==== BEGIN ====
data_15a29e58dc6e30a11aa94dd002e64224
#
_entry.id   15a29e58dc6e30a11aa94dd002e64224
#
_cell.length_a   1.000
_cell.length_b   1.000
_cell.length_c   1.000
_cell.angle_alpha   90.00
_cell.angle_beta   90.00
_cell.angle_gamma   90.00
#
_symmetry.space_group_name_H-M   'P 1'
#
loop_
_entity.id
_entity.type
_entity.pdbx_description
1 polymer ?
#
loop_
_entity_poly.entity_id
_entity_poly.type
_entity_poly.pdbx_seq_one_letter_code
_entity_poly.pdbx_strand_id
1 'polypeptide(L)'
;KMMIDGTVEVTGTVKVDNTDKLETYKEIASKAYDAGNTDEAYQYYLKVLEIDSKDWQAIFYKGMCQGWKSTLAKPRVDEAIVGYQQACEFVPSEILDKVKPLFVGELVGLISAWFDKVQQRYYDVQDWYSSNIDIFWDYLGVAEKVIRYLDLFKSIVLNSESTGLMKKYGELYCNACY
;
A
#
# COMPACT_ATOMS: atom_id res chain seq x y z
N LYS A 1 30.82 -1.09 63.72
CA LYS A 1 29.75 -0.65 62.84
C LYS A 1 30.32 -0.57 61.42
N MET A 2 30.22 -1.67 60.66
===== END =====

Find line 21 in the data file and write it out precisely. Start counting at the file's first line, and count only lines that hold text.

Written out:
_entity_poly.entity_id